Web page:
Twitter whistleblower disclosures were seized upon by Elon Musk’s attorneys on Wednesday in an effort to persuade the social media site to hand up a massive quantity of data in support of their attempt to halt the billionaire’s takeover offer. The defense team for Tesla CEO Elon Musk told a US judge that the former Twitter security chief’s charges of significant security flaws and questionable behavior had strengthened their case, which had been lagging in court.
Strong accusations and a lawsuit were issued by the social media company after Musk attempted to back away from the $44 billion deal by claiming that Twitter had deceived him on the amount of fictitious or spam accounts. During a 90-minute session on what information the company should be required to turn over before their October trial, Musk attorney Alex Spiro often highlighted Twitter whistleblower Peiter Zatko.
Spiro said this before Judge Kathaleen McCormick in a Delaware court: “From Mr. Zatko’s perspective, management had no ambition to accurately quantify the incidence of bot accounts.” Analysts had projected that the social media network would triumph against the erratic billionaire, and Twitter had won several early fights in the lawsuit, including a quick trial date.
Musk’s lawyers have nonetheless seized on Zatko’s whistleblower report to US authorities, which appeared on Tuesday, to attempt to advance the case.
They want a second chance
Spiro said that the information is required to show Twitter was deceitful about spam accounts and urged the court to force the company to turn up billions of “data sets,” including user telephone numbers and locations. Bradley Wilson, a lawyer for Twitter, argued in response that no one was misled by the business and that Musk is requesting a “do-over” over the questions he ought to have asked before making his unsolicited buyout bid earlier this year.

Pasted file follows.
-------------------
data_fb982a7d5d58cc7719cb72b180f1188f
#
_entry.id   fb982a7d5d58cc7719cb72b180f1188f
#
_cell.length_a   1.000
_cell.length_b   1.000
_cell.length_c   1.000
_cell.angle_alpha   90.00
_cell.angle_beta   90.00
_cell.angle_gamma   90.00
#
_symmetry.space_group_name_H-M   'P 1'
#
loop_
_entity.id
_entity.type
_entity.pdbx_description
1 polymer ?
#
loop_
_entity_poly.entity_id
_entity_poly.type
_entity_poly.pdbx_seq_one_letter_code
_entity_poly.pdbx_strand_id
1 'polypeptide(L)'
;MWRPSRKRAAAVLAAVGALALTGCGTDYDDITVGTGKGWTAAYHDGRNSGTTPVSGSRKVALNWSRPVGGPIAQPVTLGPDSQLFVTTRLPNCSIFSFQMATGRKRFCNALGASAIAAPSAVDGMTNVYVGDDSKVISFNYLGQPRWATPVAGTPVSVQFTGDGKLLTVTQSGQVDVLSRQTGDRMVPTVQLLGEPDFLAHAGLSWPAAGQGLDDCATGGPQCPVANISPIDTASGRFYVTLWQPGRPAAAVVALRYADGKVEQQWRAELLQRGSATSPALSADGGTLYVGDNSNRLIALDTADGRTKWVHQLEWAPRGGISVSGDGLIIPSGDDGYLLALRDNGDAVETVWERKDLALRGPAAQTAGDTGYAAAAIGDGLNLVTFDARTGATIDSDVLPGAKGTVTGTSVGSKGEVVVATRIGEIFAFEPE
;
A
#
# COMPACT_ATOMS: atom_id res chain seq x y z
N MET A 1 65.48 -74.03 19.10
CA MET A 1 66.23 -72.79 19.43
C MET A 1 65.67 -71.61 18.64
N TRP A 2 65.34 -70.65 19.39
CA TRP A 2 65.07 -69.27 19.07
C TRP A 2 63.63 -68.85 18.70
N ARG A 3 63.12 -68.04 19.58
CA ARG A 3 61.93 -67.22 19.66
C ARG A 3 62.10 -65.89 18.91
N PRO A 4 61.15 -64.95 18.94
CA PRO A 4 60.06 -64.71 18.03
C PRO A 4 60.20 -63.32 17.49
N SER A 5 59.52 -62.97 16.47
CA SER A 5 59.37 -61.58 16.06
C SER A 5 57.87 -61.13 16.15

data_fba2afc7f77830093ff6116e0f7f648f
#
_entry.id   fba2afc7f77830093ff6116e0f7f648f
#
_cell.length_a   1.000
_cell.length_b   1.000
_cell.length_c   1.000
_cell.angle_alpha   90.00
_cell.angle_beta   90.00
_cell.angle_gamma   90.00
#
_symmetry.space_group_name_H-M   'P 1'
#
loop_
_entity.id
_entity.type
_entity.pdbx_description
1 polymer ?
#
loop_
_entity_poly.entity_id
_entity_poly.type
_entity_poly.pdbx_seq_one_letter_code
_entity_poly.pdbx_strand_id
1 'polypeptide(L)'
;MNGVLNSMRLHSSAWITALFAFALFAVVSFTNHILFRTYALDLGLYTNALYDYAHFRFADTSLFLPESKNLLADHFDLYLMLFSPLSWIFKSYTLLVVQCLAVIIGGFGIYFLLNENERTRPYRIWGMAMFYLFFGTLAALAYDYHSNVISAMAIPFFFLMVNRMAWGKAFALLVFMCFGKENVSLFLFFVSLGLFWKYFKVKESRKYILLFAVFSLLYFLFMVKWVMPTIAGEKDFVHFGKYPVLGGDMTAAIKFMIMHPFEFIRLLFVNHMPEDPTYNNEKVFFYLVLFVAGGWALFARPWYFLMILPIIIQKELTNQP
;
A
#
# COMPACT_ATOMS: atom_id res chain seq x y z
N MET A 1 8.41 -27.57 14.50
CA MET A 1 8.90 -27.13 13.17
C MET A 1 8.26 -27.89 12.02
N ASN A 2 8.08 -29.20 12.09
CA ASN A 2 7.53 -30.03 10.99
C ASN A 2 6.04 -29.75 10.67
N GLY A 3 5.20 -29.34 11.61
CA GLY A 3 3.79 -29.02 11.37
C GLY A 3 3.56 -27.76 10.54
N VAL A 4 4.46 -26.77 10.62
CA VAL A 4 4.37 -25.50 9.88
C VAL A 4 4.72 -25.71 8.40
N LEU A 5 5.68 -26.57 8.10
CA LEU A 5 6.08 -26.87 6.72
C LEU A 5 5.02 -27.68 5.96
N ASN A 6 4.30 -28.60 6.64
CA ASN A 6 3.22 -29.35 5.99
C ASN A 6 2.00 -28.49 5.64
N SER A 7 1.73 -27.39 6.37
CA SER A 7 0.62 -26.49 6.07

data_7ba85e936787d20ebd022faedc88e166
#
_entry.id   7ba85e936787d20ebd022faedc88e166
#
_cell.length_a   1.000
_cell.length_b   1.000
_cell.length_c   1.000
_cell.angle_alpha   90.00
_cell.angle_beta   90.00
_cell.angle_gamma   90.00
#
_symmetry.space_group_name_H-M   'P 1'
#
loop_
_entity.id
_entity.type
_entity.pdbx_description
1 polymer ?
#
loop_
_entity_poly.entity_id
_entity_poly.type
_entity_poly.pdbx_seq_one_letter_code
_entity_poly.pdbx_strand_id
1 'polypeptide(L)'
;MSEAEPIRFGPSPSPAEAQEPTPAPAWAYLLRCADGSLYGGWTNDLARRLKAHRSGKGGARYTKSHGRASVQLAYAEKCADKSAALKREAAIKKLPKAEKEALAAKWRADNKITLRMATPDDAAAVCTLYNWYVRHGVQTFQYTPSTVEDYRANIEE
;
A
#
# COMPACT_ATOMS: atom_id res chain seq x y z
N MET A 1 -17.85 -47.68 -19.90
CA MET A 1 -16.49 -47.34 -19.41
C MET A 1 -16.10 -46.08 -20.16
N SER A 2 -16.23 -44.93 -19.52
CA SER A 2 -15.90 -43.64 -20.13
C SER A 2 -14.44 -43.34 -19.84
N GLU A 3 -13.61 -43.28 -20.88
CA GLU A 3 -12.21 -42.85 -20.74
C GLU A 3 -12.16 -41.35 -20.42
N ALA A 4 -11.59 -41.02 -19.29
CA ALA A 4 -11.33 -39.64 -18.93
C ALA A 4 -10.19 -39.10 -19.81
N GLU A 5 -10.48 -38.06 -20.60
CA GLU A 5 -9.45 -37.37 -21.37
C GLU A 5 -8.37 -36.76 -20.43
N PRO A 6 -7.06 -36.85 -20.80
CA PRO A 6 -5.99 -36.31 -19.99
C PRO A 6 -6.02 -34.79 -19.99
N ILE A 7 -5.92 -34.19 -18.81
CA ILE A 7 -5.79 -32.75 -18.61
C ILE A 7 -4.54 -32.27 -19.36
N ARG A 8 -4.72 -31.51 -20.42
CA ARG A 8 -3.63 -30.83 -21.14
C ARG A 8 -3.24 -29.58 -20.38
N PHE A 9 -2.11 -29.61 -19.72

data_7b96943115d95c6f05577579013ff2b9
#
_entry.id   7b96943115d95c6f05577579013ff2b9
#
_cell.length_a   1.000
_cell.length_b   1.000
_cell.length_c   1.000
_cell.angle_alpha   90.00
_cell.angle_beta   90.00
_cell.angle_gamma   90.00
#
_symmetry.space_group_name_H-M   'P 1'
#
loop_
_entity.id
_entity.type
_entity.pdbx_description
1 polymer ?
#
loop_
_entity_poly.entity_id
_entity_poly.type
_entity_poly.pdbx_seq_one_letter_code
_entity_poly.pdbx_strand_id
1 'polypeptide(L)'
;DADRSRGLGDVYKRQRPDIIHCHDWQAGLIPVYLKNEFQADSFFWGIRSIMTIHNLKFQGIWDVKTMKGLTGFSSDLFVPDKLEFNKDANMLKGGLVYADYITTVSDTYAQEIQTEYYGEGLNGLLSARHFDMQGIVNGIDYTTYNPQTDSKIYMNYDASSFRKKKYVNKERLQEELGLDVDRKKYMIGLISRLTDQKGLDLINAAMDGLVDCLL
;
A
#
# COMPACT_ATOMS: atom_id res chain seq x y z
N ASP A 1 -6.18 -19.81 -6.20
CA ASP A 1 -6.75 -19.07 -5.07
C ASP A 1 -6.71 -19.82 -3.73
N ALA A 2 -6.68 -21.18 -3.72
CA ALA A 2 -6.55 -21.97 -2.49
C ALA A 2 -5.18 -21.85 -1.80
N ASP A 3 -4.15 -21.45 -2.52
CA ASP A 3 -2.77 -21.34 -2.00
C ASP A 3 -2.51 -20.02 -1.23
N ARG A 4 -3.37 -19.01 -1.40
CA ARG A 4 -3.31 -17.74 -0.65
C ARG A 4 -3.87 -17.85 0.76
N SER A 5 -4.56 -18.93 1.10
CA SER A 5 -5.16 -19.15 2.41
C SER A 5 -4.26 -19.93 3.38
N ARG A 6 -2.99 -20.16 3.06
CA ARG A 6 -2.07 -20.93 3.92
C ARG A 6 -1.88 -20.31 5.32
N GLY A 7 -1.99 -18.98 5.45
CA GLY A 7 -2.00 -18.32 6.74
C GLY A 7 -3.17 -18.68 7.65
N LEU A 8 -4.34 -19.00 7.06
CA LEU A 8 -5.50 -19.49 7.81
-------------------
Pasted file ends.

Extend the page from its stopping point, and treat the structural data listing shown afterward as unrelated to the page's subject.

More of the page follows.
Twitter has noted that Musk chose not to do the standard due diligence associated with merger negotiations, but Spiro informed the court that the billionaire trusted the company’s SEC filings. One of the parties to whom Zatko’s complaint was sent was the market watchdog. It claims that Twitter has misrepresented account counts because “correct measures would undermine the company’s worth if they ever became public.”
Whether the lawsuit and Musk’s lawyers’ use of it would alter the path of the litigation was not immediately evident. Zatko’s influence could become more apparent following his scheduled hearing before US Congress on September 13; the court has not yet made a decision on Musk’s lawyers’ data requests.
According to Twitter’s attorney Wilson, one of the reasons it resists sharing certain data is that it could go against legal protections for user privacy. He described Musk’s crew as wanting a second chance and wanting to retell the spam.
They want to gather all of the reviewers’ data so that, I assume, their experts may conduct their own count and perhaps arrive at a different conclusion. Twitter’s lawyers claim that even if Musk’s experts reach a different judgment on the volume of spam accounts at the company, it would not constitute a material breach that would allow him to violate the buyout agreement.